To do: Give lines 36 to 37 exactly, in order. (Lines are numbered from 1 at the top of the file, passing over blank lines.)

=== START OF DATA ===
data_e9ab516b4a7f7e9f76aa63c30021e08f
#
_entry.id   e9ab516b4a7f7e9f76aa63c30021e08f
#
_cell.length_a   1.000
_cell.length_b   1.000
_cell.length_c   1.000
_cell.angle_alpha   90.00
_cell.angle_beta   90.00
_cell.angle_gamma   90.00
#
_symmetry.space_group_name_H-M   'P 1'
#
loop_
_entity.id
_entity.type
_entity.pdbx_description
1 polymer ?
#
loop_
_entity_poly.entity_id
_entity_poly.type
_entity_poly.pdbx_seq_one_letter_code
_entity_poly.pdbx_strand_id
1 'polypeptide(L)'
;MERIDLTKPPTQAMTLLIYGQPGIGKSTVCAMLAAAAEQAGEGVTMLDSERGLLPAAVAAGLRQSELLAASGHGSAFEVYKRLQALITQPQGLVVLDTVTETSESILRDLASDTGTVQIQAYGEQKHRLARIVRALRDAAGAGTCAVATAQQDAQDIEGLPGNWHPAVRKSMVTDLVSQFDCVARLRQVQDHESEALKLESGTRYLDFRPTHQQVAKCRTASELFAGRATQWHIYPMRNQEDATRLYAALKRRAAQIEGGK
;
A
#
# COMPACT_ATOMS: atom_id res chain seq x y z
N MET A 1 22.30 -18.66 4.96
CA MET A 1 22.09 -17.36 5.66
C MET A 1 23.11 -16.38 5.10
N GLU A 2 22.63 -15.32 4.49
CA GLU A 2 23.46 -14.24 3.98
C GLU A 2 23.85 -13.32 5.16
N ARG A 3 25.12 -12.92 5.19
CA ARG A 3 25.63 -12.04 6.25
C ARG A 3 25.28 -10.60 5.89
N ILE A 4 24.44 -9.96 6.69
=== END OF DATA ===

C GLU A 2 23.85 -13.32 5.16
N ARG A 3 25.12 -12.92 5.19